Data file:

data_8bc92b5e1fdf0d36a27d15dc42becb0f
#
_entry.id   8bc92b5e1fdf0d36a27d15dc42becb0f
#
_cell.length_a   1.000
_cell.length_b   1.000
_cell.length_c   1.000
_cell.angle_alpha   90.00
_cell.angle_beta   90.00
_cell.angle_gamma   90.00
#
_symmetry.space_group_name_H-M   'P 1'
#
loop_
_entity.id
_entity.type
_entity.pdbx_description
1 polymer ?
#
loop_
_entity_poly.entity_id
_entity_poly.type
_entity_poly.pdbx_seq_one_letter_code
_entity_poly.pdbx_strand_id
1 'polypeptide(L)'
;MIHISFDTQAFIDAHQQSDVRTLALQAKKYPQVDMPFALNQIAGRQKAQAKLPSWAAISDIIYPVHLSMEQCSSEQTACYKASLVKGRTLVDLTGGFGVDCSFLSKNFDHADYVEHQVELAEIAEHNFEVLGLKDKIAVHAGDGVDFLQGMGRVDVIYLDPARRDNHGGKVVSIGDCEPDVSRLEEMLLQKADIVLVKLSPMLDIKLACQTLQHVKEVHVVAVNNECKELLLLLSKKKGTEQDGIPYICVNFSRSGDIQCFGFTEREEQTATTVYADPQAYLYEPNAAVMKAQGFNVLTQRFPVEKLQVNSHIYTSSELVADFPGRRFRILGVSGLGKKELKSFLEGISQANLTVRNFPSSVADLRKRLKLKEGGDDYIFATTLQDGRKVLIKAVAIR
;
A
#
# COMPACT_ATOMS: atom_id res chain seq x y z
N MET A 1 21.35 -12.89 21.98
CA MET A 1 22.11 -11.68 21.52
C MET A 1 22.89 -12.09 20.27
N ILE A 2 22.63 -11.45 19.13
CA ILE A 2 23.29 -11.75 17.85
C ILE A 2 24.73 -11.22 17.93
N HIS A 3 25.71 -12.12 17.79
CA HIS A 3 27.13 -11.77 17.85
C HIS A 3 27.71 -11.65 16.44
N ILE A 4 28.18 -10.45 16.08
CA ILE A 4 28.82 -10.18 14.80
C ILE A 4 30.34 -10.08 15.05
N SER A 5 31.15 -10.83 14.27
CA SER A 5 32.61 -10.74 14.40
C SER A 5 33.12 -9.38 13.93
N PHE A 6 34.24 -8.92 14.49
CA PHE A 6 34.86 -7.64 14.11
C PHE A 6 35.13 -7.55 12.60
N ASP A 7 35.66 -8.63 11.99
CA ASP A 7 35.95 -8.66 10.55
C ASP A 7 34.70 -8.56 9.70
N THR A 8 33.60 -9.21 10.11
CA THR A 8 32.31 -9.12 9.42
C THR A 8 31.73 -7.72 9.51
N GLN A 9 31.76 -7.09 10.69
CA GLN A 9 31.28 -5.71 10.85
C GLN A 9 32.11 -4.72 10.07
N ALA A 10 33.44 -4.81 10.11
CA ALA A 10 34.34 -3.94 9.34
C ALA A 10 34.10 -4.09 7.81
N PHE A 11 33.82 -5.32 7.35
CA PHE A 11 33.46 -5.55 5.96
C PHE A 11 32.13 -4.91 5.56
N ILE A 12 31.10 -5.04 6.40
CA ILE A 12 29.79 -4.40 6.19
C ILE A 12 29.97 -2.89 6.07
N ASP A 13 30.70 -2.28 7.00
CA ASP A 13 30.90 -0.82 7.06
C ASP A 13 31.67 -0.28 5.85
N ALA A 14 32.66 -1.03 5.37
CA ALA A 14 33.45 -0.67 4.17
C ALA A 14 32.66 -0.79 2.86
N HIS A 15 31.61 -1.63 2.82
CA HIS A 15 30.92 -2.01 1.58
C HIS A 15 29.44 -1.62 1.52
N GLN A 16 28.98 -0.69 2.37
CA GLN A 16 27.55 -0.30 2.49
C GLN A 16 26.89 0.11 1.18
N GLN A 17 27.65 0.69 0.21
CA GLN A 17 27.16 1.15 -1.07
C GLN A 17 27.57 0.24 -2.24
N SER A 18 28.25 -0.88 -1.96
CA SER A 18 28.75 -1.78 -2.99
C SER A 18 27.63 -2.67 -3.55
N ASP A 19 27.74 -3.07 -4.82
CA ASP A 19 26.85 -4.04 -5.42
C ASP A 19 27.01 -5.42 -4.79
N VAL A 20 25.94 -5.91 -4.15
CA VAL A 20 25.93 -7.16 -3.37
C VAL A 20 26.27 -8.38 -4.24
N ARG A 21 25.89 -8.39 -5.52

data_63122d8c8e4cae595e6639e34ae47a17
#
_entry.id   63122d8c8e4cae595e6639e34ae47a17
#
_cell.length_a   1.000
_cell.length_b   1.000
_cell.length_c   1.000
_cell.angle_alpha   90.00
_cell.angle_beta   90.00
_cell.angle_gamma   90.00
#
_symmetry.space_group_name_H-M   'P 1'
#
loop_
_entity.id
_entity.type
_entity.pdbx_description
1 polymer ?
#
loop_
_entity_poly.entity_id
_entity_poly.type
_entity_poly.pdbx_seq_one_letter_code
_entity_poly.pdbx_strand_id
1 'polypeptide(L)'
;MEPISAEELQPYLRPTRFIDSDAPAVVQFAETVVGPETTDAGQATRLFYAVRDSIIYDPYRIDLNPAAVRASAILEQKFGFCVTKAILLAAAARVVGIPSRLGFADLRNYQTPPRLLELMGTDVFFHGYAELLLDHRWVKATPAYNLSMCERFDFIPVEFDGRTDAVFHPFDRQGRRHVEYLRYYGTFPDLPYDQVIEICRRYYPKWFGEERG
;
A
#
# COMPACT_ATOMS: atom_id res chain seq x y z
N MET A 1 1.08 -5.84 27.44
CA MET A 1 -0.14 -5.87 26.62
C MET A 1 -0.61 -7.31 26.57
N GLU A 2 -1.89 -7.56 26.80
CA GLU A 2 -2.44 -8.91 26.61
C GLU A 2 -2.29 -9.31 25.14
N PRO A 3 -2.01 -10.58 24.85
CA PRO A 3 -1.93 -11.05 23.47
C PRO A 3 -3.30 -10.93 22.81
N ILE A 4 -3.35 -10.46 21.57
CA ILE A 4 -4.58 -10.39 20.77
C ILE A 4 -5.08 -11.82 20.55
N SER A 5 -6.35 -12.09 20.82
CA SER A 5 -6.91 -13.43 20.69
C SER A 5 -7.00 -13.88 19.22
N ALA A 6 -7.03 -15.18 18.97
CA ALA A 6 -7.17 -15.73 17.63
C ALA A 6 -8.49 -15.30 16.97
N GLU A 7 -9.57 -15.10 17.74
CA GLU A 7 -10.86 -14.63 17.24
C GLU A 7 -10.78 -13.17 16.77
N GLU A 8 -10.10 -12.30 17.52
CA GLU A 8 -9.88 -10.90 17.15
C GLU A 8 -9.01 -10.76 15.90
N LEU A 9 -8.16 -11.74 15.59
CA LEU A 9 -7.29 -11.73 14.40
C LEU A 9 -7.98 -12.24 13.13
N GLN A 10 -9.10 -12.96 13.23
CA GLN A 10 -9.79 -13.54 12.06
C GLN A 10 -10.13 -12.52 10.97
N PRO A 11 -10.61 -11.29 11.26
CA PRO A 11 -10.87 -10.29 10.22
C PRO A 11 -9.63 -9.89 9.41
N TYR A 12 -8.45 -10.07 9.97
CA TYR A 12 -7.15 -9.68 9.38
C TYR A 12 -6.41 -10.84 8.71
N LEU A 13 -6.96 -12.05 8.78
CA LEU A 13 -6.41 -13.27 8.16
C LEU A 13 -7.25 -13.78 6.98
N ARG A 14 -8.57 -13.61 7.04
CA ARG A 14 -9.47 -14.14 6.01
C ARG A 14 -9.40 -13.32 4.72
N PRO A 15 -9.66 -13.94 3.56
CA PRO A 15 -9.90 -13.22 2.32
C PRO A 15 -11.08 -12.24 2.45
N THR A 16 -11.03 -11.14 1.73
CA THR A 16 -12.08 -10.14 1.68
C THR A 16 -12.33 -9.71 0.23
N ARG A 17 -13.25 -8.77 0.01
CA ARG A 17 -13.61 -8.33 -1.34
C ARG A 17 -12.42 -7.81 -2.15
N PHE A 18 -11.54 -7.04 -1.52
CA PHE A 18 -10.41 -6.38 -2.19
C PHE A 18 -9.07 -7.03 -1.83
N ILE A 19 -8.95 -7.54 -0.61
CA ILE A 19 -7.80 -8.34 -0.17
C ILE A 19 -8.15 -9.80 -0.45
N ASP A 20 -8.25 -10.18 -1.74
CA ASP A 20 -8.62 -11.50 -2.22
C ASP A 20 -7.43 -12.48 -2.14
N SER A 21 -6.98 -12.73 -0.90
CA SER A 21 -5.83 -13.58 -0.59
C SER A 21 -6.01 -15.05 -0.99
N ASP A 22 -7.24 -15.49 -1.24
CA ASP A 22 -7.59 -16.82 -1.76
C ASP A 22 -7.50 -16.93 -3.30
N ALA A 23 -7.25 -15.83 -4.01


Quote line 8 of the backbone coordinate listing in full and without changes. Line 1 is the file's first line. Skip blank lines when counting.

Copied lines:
_cell.angle_alpha   90.00